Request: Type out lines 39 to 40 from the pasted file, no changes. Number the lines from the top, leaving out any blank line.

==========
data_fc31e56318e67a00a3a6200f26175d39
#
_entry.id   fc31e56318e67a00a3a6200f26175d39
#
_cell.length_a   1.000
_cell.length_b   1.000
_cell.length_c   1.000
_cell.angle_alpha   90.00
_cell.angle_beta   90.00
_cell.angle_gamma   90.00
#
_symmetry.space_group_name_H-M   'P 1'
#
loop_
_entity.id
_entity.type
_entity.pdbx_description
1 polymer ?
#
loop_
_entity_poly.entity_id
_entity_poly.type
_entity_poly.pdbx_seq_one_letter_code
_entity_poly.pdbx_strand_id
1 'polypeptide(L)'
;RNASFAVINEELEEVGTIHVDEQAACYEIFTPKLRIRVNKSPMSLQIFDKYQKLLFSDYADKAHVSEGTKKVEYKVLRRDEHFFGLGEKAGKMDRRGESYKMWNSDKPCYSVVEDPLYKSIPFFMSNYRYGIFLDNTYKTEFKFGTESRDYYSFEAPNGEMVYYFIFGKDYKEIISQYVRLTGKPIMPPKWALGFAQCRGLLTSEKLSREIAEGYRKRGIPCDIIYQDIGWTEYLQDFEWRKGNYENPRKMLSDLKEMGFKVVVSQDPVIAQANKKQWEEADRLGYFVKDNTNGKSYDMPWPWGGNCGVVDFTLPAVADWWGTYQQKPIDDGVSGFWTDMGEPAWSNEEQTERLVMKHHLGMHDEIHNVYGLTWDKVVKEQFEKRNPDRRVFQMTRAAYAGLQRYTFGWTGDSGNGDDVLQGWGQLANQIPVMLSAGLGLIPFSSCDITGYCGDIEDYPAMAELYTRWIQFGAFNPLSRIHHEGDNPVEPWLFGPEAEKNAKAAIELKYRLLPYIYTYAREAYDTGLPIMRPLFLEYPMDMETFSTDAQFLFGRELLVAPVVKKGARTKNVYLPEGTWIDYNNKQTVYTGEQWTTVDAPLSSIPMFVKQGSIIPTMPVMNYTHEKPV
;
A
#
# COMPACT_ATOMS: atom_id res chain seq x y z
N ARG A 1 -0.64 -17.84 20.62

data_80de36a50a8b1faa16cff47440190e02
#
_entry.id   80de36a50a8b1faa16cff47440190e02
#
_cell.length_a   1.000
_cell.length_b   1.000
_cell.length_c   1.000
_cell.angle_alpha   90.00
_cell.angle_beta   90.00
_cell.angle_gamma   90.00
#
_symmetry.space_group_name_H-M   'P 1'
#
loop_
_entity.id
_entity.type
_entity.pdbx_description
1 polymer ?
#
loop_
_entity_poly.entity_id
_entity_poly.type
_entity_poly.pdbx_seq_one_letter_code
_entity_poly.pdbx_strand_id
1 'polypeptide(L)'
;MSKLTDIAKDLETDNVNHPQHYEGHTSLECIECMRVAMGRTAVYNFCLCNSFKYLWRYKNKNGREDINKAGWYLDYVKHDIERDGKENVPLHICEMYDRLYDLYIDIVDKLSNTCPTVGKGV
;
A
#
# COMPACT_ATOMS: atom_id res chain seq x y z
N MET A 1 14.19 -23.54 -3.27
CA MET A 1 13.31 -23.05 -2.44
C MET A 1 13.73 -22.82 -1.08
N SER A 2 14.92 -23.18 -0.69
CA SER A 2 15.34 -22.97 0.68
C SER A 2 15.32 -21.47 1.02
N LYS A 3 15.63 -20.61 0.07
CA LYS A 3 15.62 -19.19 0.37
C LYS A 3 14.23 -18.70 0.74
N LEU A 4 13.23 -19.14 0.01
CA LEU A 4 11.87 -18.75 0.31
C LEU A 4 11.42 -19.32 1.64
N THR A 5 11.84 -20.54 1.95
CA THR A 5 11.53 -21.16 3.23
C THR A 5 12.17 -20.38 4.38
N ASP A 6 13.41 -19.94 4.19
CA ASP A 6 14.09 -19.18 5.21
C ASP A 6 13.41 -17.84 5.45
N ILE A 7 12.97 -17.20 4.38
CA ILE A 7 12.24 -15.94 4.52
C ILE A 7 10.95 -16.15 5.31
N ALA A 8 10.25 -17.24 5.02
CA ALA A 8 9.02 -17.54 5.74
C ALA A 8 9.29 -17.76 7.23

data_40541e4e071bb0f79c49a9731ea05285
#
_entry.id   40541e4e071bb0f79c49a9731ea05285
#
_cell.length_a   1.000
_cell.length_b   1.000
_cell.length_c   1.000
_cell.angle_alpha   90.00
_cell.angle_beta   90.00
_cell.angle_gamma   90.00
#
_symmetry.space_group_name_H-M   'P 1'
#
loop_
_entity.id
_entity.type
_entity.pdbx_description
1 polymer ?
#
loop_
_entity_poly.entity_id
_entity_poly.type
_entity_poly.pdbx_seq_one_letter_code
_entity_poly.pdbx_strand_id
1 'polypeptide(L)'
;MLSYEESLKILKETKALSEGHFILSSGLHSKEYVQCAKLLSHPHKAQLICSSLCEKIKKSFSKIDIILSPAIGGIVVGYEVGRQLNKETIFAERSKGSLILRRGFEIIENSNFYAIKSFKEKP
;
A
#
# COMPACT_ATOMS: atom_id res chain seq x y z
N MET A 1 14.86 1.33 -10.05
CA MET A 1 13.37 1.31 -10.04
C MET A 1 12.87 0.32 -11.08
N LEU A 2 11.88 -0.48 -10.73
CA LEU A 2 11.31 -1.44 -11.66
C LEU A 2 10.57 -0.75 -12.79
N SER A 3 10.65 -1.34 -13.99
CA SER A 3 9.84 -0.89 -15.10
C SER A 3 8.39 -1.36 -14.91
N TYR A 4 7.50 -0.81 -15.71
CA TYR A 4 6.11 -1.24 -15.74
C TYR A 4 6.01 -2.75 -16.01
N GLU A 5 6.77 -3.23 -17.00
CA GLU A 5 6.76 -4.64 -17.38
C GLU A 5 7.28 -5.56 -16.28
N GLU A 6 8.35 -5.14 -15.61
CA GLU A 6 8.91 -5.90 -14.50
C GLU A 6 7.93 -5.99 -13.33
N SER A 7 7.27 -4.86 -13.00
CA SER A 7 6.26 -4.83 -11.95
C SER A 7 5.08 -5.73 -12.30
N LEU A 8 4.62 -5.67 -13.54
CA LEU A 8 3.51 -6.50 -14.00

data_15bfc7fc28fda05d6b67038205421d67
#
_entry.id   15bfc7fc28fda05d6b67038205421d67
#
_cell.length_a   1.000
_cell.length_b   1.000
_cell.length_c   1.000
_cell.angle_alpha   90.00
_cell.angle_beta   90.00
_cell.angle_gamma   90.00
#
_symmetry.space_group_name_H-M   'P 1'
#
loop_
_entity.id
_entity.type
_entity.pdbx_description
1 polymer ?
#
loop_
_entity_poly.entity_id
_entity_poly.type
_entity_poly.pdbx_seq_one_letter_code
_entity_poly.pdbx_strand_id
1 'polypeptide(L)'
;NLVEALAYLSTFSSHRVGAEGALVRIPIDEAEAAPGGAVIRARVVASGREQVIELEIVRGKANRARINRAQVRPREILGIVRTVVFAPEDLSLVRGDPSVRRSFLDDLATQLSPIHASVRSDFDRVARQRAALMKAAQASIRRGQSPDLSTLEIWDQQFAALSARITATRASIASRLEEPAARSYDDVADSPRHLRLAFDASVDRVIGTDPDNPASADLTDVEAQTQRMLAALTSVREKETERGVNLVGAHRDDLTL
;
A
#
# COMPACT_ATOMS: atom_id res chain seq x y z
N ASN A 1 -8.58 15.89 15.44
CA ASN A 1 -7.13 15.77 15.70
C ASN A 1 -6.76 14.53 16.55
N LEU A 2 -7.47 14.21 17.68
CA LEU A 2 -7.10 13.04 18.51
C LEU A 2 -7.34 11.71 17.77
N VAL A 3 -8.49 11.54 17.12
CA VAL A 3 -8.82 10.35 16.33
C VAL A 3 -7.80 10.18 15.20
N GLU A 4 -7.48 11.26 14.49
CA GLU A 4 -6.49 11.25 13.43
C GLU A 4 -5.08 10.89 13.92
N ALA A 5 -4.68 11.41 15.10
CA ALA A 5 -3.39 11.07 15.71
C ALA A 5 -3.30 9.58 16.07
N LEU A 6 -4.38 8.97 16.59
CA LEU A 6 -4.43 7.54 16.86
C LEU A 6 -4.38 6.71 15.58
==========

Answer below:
_cell.angle_alpha   90.00
_cell.angle_beta   90.00